Herman discovers he's the new lord of Munster Hall in England. The family sails to Britain, where they receive a tepid welcome from Lady Effigy and Freddie Munster, who throws tantrums ... See full summary »
Herman discovers he's the new lord of Munster Hall in England. The family sails to Britain, where they receive a tepid welcome from Lady Effigy and Freddie Munster, who throws tantrums because he wasn't named Lord Munster. An on-board romance had blossomed between Marilyn and Roger, but on land Marilyn discovers Roger's family holds a longstanding grudge against the Munsters. Herman upholds the family honor in an auto race; he and Grandpa also unlock "the secret of Munster Hall." Written by
Dennis Lewis <email@example.com>
John Carradine plays a character named Cruikshank. Carradine also appeared on The Munsters (1964) TV series playing a completely different character named Mr. Gateman. See more »
When Roger is hit on the back of the head just before the race, it is obvious that the wrench he is hit with is rubber, as it bounces and continues to wiggle as the other man catches him as he falls. See more »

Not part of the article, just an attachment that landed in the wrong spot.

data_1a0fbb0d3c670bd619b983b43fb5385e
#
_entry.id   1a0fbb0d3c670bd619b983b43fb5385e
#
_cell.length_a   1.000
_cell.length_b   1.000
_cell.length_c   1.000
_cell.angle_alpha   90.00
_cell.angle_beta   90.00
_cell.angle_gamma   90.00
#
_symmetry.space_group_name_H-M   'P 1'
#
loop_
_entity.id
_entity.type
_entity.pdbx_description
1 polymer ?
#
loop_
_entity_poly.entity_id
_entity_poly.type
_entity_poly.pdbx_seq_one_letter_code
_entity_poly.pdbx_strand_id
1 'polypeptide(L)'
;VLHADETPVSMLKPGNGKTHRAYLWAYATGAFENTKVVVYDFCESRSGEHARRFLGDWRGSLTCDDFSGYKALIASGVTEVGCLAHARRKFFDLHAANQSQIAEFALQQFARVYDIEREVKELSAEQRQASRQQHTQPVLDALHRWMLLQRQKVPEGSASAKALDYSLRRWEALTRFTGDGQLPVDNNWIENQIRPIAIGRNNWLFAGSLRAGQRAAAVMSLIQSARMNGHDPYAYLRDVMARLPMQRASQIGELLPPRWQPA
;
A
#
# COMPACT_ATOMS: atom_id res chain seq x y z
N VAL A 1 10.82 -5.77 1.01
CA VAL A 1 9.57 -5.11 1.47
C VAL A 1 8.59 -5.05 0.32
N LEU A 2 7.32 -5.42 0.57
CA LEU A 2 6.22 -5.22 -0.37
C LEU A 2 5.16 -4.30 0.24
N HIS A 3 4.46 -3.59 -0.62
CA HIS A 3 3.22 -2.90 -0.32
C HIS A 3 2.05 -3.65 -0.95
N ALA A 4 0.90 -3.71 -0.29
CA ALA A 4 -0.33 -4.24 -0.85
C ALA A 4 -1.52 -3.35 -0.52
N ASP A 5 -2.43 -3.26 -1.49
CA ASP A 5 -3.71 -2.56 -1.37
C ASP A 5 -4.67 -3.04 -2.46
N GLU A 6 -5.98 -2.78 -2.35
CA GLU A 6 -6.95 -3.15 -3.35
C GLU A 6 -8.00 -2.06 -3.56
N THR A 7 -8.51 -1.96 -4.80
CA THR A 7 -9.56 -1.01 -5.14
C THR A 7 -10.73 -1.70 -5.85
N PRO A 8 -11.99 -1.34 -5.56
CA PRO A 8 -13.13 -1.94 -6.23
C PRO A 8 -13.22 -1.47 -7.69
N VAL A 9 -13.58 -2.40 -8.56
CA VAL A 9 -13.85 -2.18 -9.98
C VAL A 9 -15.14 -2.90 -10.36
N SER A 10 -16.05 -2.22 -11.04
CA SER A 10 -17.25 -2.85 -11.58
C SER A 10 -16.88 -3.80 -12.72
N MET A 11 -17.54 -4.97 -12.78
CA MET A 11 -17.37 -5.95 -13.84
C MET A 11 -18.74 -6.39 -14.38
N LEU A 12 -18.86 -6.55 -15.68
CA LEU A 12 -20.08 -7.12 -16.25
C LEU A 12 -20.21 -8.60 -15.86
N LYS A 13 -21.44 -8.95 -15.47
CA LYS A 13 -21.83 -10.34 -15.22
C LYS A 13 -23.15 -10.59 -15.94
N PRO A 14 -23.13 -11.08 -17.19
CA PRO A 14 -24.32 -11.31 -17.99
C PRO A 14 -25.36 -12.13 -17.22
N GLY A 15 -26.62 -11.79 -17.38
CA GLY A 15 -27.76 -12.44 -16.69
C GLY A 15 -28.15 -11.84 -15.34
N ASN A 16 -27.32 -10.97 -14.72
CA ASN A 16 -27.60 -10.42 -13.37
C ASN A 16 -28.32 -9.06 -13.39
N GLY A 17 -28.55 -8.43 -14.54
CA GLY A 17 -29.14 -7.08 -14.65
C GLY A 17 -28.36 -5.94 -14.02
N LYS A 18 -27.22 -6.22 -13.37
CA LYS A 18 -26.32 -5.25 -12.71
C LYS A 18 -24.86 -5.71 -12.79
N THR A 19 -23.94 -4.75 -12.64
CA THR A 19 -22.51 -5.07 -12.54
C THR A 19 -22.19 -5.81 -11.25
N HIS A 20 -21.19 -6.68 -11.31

You pretty much get what one would expect from this first theatrical film using the Munster characters going to England to claim an ancestral home. All the actors return except for Pat Priest - here replaced by Debbie Watson. Herman Munster and Grandpa ham it up in all sorts of quite ridiculous scenes in a quite ridiculous story. Yet, throughout it all, the film does capture the essence and heart of the original show as well as the humour. Fred Gwynne shows us that he was the heart of the Munsters with his amusing turn as the awkward Herman Munster with strange family in tow - living like a somewhat normal monster in a world he saw as the weird thing filled with people he felt were weird. Al Lewis is equally amusing and the whole cast does a good job aiding the antics. British character actors Terry-Thomas - always a treat to see - and the indefatigable Hermionne Ginglod as his mother trying to off Herman Munster and keep their title and lands both give pleasant comic turns. John Carradine is aboard as a very slow-moving butler. Bernard Fox plays the head of a rival family whose one goal is to win a car race every year. Naturally, Herman must defend the House of Munster. Like the television show, many of the laughs are a bit forced, but there are some genuinely funny scenes - most of them between Gwynne and Lewis. Lewis turns into a wolf a couple times, and the race itself is the centerpiece of the film. The ending is perhaps the most forced, but overall I enjoyed the film - not because it was particularly good but rather because it allows one another chance to see Gwynne with the role he would forever be linked with in life. The film w as directed by Earl Bellamy who had directed at least one of the episodes from the series.
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